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Singh v. Wells Fargo, N.A.

United States District Court, E.D. Michigan, Southern Division

December 18, 2017

RAJINDER SINGH, Plaintiff,
v.
WELLS FARGO, N.A., and DTE ENERGY COMPANY Defendants.

          ORDER DENYING PLAINTIFF'S MOTION TO ALTER OR AMEND JUDGMENT (ECF #34)

          MATTHEW F. LEITMAN, UNITED STATES DISTRICT JUDGE

         In this action, Plaintiff Rajinder Singh alleges that Defendants Wells Fargo, N.A. and DTE Energy Company breached certain contractual duties that they owed to him. (See First Am. Compl., ECF #26.) Singh says that as a result of those breaches, DTE stock that he owned escheated to the State of Michigan. (See id.) The Defendants moved to dismiss Singh's First Amended Complaint (see ECF ## 27, 28), and the Court granted the motions on November 3, 2017 (see ECF #32).

         As relevant here, the Court dismissed Singh's claim that DTE breached provisions of his dividend reinvestment plan (the “Plan”). The Court held that Singh's allegations were insufficient to overcome the Plan's strict limitation on DTE's liability for alleged breaches:

Singh's claim that DTE breached the Plan fails because the Plan includes a strict limitation on DTE's liability for breaches of that agreement, and Singh has not alleged sufficient facts to avoid that limitation.
More specifically, the Plan provides that “DTE Energy and the Plan Administrator [are] … not liable for any actions performed in good faith or [for] the failure to perform any actions in good faith.” (ECF #27-4 at Pg. ID 488.) But the First Amended Complaint does not include any factual allegations that, if proven, would tend to establish that DTE failed to act in good faith. Singh alleges only that DTE “failed to properly provide Wells Fargo with [Singh's'] contact and other information, ” which he says led to Wells Fargo closing his account and escheating his stock to the State of Michigan. (First Am. Compl. at ¶20, ECF #26 at Pg. ID 404.) He says nothing about the circumstances surrounding DTE's alleged failure to provide that information to Wells Fargo. Simply put, Singh's allegations are not sufficient to overcome the Plan's limitation on DTE's liability, and the Court will therefore dismiss Singh's claim that DTE breached the Plan.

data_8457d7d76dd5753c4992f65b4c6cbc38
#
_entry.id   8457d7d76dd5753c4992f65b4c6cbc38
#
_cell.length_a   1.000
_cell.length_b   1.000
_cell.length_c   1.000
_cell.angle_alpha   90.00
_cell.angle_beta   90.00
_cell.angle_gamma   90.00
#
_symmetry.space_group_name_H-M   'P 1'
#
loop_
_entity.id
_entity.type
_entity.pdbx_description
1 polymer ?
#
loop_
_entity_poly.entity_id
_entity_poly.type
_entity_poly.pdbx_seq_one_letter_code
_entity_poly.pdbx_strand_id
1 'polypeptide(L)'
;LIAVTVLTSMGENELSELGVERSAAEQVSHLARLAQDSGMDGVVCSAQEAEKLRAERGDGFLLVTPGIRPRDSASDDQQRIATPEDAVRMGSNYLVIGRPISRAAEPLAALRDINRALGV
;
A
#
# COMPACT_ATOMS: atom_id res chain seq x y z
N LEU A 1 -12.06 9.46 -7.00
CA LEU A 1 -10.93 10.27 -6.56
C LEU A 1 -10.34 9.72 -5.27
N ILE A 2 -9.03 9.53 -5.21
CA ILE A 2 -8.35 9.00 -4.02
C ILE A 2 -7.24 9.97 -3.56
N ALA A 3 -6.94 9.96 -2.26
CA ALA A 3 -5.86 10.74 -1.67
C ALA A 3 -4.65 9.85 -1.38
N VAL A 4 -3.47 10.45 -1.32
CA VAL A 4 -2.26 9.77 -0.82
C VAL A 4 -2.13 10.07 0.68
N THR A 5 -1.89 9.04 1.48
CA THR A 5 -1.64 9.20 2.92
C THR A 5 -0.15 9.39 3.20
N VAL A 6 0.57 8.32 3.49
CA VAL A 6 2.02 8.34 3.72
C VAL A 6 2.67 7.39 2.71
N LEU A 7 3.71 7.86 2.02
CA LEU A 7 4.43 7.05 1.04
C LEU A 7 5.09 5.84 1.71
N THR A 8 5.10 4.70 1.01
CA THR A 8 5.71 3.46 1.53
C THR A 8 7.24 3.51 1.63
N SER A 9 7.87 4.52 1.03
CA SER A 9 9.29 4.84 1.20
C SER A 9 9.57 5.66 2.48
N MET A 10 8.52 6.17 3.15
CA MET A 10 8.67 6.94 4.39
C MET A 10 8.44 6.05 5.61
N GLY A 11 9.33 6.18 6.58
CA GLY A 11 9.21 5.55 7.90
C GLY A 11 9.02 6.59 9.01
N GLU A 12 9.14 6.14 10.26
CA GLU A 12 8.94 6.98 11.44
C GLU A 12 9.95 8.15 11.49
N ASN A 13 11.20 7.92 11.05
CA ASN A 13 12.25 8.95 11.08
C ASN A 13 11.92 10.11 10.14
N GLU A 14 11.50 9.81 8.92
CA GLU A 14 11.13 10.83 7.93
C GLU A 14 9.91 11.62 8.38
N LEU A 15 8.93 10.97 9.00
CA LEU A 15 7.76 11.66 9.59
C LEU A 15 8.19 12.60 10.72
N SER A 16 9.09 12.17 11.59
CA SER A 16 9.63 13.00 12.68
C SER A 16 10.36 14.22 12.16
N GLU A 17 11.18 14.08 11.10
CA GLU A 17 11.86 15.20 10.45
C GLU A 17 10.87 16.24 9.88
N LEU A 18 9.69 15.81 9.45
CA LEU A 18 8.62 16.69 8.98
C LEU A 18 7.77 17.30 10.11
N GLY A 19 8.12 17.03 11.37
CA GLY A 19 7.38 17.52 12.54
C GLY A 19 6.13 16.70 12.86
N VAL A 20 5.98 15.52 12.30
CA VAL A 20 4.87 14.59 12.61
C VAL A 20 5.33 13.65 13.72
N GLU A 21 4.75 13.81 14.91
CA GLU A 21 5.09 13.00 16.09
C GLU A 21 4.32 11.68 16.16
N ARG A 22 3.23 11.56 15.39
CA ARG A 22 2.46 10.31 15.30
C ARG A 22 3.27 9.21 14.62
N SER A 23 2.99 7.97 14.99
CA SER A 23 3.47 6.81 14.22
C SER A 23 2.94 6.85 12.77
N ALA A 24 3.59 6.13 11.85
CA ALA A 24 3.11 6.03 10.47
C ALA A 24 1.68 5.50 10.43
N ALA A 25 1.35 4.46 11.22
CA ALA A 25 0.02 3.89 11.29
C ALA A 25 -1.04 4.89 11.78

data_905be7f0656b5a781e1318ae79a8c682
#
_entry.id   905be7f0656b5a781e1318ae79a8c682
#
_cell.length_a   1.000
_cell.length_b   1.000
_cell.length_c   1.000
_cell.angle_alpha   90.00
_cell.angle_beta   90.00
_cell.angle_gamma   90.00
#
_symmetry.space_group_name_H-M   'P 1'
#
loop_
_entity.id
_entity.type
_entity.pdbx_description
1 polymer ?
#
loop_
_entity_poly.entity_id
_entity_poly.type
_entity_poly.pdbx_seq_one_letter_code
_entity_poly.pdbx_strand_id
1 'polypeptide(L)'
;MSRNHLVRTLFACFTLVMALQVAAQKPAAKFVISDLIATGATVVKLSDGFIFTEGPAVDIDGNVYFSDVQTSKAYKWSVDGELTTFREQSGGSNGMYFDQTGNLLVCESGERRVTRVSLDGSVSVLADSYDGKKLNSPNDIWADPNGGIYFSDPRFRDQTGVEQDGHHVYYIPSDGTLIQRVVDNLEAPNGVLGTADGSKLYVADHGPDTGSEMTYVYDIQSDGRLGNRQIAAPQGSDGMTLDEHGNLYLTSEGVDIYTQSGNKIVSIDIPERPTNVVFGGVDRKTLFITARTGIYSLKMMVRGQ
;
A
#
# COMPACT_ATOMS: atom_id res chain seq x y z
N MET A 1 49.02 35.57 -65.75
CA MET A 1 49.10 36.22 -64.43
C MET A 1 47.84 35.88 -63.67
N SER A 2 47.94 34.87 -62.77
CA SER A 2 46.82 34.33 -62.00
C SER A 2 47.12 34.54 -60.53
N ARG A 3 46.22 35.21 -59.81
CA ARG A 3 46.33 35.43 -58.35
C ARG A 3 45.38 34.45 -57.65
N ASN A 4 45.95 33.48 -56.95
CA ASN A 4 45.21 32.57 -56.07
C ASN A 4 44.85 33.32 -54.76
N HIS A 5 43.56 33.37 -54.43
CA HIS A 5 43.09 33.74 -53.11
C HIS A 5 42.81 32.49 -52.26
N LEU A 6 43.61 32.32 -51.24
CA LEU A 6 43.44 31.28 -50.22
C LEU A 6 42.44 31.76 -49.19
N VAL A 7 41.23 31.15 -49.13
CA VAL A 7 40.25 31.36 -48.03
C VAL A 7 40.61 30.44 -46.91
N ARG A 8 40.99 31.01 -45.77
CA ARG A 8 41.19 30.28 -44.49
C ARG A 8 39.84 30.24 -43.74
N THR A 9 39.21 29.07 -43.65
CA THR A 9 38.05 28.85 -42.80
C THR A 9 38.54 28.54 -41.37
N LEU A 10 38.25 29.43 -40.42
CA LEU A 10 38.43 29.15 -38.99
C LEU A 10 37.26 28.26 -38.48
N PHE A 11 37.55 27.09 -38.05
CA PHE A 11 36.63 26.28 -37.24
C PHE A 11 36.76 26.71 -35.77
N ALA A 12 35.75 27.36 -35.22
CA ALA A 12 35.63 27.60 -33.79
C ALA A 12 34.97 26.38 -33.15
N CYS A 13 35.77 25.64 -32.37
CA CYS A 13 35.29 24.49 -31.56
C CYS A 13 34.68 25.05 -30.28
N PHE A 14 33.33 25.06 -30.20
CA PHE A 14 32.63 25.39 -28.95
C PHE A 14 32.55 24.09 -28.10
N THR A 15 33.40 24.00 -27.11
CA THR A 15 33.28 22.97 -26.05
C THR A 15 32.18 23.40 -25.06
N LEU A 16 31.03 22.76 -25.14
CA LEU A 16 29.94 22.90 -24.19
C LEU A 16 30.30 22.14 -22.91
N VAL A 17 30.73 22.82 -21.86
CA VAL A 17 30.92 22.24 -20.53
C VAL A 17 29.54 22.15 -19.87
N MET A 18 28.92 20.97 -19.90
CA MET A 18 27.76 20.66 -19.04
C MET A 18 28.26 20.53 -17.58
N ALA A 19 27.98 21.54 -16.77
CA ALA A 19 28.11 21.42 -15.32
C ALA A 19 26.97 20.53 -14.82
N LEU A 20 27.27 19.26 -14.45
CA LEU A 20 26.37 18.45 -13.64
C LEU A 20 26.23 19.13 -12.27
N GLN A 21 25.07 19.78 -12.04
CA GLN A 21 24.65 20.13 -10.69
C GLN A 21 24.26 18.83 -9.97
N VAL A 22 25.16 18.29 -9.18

Singh has now filed a motion pursuant to Federal Rule of Civil Procedure 59(e) in which he asks the Court to reinstate his claim that DTE breached the Plan. (See ECF #34.) For the reasons that follow, the Court DENIES Singh's motion.

         I